Edelman Public Relations
Chewing gum may help reduce cravings and control appetite
New research shows chewing gum may help reduce cravings and control appetite
WHAT: A research study to be presented at the 2007 Annual
Scientific Meeting of The Obesity Society, found that chewing gum
before an afternoon snack helped reduce hunger, diminish cravings and
promote fullness among individuals who limit their overall calorie
intake. Calorie intake from snacks was significantly reduced by 25
calories. Overall, this study demonstrates the benefits of chewing gum
and highlights the potential role of chewing gum in appetite control
and weight management. Nutritionists say that even small changes in
calories can have an impact in the long term. This research study
supports the role of chewing gum as an easy, practical tool for weight
WHO: Marion Hetherington, D.Phil., Professor of
Biopsychology, Glasgow Caledonian University in Glasgow, Scotland led
the research study and can discuss the potential role of chewing gum on
Gilbert Leveille, Ph.D., Executive Director, Wrigley Science
Institute, will also be available to discuss study findings and
research on the benefits of chewing gum related to weight management
and other areas including oral health, stress relief, and focus,
alertness and concentration.
WHEN: Study to be presented as a poster on Monday, October
22, 5:30 p.m. CST; Hall G – Level 1, Ernest N. Morial Convention
Center, New Orleans, La.
STUDY BACKGROUND: In the 60-person study, participants aged
18 to 54 were asked to consume a sweet and salty afternoon snack after
chewing a sweetened gum or not chewing gum. Hunger, appetite and
cravings were rated immediately after lunch, and then hourly.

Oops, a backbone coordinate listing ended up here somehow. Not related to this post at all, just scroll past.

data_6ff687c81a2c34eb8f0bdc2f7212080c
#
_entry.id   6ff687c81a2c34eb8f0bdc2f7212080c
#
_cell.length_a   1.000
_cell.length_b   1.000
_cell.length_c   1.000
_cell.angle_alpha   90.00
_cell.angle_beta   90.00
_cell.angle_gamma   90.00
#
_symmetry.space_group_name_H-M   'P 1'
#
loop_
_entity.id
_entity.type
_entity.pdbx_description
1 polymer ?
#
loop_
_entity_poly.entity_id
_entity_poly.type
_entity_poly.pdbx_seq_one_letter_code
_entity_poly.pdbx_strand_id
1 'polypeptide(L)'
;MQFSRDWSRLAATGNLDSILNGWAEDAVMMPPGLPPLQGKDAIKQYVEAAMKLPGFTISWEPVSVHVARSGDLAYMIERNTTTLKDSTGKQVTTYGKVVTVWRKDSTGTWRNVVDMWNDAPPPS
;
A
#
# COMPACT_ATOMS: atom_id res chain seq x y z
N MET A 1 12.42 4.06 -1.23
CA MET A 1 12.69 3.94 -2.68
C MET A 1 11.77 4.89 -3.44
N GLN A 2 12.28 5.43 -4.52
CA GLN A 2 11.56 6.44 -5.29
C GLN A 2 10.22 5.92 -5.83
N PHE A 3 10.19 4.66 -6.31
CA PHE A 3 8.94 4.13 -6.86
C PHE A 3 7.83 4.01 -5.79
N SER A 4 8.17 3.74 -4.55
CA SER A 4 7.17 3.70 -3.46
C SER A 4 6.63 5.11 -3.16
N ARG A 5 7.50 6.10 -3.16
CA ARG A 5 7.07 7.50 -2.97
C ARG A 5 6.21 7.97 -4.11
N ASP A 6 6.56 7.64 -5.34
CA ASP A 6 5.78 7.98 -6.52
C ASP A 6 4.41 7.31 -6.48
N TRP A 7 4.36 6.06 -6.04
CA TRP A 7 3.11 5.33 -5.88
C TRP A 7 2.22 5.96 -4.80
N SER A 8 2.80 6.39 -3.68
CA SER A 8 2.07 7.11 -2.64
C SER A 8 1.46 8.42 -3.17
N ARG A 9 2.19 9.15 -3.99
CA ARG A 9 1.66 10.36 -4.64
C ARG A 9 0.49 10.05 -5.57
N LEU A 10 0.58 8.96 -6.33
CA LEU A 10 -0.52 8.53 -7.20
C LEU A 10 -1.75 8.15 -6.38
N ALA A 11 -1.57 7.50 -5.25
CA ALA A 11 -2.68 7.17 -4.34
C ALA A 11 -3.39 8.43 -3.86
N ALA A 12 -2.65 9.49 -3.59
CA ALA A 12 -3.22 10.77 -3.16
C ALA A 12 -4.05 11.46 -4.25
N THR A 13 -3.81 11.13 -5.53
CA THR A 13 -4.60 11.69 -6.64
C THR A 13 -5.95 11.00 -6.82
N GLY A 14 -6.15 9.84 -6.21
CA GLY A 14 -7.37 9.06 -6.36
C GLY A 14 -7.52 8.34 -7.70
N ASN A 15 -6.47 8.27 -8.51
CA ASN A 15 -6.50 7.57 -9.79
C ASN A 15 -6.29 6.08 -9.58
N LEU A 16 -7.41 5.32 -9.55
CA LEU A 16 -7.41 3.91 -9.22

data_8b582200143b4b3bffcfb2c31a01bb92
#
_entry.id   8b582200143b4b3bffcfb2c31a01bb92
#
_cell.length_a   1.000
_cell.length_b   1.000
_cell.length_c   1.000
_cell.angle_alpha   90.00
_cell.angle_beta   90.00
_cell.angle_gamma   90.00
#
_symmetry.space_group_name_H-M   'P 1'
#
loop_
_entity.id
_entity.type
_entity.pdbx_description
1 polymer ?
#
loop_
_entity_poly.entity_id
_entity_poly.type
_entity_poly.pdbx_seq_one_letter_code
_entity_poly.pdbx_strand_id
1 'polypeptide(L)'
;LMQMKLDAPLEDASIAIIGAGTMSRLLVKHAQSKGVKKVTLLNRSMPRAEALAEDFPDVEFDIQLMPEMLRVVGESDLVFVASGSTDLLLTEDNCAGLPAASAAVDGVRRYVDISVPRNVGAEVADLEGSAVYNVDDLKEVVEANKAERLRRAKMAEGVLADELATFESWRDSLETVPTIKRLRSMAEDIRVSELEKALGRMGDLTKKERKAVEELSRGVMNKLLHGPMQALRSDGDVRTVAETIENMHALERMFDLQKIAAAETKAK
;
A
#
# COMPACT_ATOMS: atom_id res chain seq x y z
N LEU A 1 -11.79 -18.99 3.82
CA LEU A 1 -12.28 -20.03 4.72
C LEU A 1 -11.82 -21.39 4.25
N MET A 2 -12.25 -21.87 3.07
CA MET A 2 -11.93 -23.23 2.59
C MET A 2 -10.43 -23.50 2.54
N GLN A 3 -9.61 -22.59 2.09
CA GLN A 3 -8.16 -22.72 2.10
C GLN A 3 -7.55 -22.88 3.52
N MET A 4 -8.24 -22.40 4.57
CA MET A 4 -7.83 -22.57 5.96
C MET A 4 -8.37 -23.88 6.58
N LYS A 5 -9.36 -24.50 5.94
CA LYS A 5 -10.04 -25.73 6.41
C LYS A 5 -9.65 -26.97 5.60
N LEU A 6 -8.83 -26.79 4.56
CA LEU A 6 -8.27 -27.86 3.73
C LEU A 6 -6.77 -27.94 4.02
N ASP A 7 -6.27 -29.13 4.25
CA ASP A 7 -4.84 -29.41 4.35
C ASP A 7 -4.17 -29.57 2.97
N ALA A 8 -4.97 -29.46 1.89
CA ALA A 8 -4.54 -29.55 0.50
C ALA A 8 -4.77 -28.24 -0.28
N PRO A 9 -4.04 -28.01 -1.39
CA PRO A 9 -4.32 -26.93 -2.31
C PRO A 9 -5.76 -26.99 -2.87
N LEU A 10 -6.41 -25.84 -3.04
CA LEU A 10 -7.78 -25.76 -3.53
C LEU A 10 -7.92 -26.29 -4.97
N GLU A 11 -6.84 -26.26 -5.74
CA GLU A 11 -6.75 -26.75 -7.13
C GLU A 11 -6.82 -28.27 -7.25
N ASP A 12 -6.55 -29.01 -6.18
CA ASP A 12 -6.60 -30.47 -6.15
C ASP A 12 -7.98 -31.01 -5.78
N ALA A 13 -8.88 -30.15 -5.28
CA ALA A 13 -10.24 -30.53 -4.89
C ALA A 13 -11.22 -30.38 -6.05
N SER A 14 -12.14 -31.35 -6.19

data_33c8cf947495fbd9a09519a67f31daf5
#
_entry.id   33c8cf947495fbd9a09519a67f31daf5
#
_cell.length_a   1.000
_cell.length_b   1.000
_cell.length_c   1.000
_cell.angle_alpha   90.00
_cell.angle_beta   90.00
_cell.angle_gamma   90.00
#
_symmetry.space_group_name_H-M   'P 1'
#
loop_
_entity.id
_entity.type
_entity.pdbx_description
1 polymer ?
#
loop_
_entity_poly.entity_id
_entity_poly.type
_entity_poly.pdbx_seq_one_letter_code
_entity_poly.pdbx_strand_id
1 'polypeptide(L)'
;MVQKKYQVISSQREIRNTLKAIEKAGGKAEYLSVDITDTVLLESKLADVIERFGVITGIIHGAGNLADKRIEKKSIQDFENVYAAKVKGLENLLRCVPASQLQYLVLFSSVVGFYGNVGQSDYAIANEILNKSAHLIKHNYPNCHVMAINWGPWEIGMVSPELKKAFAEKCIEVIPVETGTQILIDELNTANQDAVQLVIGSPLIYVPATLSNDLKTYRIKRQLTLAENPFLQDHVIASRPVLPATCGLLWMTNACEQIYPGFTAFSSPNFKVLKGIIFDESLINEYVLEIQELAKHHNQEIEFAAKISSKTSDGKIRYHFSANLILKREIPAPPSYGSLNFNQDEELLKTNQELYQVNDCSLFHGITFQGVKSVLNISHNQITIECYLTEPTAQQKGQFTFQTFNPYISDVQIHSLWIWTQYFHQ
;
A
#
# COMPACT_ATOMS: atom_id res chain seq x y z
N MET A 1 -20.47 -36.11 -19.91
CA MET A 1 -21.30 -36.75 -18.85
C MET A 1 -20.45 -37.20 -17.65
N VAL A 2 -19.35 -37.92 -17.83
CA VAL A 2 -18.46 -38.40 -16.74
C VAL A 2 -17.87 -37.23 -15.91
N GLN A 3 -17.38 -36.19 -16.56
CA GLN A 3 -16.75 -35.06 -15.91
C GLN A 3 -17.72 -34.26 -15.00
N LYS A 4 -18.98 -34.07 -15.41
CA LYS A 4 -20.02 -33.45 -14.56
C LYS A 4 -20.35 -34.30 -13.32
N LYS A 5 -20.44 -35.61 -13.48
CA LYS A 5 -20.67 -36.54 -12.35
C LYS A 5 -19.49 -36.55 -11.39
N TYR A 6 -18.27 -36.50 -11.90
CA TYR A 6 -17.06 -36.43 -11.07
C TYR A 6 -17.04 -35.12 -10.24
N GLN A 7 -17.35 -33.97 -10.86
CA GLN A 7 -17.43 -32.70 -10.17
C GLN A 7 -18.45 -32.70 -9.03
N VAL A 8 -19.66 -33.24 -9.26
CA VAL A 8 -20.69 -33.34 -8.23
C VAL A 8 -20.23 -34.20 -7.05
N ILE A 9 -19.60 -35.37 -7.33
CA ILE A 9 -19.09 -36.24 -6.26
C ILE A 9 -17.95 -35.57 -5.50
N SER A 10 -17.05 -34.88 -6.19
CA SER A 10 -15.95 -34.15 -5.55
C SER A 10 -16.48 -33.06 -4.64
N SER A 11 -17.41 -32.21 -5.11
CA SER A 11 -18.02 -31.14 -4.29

- Chewing gum significantly reduced caloric intake by 25 calories and
specifically reduced sweet snack intake by 39 calories; salty snacks
were decreased by 11 calories.
- Hunger and desire to eat were significantly suppressed by chewing gum at one, two and three hour intervals after lunch.
- Participants reported that chewing gum improved their mood by
reducing anxiety and stress, and increasing contentment and relaxation.
- In a similar study among individuals not actively trying to
manage their weight, chewing gum reduced snack intake by average of 36
- Data combined from both studies found that chewing gum
reduced intake of the sweet snack in particular by an average of 47
WRIGLEY SCIENCE INSTITUTE AWARDS:
As part of its commitment to advancing and sharing scientific
research that explores the benefits of chewing gum, this year, the
Wrigley Science Institute (WSI) will award its first two $25,000 grants
to further examine the impact of chewing gum on food intake, regulation
of appetite and diet, weight loss and/or prevention of weight gain.
The WSI will also award two grants through The Obesity Society in
2008 and will announce an official call for proposals early next year.